Murapara Zamindar Palace was built during 1890 by Ramratan Banarjee. He was a trusted person of a British Indigo Planter during the British Colonial period. At that time when the indigo planter left the country after the death of his daughter, he gifted plenty of gold and money to Ramratan. Using those, he built this mammoth palace. During the war 1971, many ornate portion of the palace was plundered by people. We came to know that there were two statues of lions at the gate of the palace boundary, and both of them stolen that time. After the war, this palace was used as a refuge camp for the non-bengali people & local people established a college using the building.
This building was renovated several times, and now a days, it just lost all it’s heritage. But still you can visit the palace for your weekend or any other holidays. There are two large ponds loacted at the palace premise. One at the front side and another one at the back side. You can take your sit at the bench made from stone (once upon a time, now no stone existing, only brick) to get some fresh air. In addition there is an old temple available inside the palace premise. It’s just in front of the pond . This palace is just beside the highway, and after that you can easily see the river Shitalakkhya (শীতলক্ষ্যা).
Its not very far from the Dhaka. One can make a single day trip and visit the place easily. If you are from dhaka, you have to use the Rupganj road from the Dhaka Chittagong highway. When you are at the Bhulta bazar, just hire a rickshaw or ride on a CNG- auto rickshaw to Murapara college.
The distance from Dhaka to Narayanganj is 28.1 km, which is around 47 minutes travel from the Dhaka city. By air, the distance between Dhaka and Narayanganj is 13.71 km. This distance is equal to 8.52 miles, and 7.4 nautical miles. These directions are for planning purposes only. You may find that construction projects, traffic, weather or other events may cause conditions to differ from this, and you should plan your route accordingly. You must obey all signs or notices regarding your route.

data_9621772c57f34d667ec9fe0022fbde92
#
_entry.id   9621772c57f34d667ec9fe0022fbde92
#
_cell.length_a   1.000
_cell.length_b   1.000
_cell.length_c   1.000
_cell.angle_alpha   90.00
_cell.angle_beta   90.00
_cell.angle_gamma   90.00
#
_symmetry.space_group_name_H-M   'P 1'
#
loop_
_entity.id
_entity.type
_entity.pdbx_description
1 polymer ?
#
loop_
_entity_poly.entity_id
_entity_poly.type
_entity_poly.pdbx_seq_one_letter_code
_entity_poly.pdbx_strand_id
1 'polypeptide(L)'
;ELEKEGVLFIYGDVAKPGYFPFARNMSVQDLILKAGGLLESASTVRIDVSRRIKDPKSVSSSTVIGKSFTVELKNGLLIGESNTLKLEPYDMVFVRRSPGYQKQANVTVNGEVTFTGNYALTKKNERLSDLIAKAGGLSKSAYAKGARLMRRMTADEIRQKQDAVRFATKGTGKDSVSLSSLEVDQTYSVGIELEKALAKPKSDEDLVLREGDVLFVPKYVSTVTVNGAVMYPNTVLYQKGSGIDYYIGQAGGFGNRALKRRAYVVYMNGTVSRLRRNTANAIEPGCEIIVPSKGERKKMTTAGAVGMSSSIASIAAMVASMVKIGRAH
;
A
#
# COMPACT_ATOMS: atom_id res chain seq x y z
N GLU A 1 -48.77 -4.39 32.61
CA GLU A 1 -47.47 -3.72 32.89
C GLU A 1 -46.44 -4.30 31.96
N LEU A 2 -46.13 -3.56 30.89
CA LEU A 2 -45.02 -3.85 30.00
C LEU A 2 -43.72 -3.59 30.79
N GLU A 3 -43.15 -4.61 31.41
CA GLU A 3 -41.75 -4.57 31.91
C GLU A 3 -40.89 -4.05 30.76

1. Bandhan (From Motijheel to Narayanganj, Direct)
From Motijheel to Narayanganj
2. Ekata (From Gulistan to Narayanganj)
From Gulistan to Shib Market, Narayanganj
3. Ullash (From Gulistan to Narayanganj)
From Gulistan to Narayanganj
1. Hotel Meheran
Shonaton Pal len road
2. Hotel Shonali
1no. Railgate, Pal road
3. Hotel Narayanganj
1no. Sirajuddoula road
4. Hotel Shugondha
Liakat Super Market,12/20 Digu babur bazar
5. Hotel Shurma
17no. Shahid Sohrawardi road
6. Hotel Rupayan
6no. S.S. road
We would like to suggest you to start walking from the western part of the palace and then move forward to eastern side until you reach to the end of the boundary brick wall. This is a very short path. So you can move slowly by watching the old building structures.
There are a number of local Hotels and Restaurants available around this Murapara area. Beside those, referred to where to eat at Narayanganj. click here
Teota Zamindar Palace (তেওতা জমিদার বাড়ী) is located at the Shibalaya (শিবালায়া) Upazila of Manikganj District. This palace is locally known as Teota Rajbari (তেওতা রাজবাড়ি) and Teota Zamindar Bari (তেওতা জমিদার বাড়ী). This palace is possibly over 300 years old. This old dilapidated palace was the home of two brothers named Babu Hemsankar Ray ( বাবু হেমসংকর রায়) and Babu Joy Sankar Ray (বাবু জয় সংকর রায়) who were the ruler of Teota. The whole premise has over 50 rooms. Currently those are occupied by the homeless people.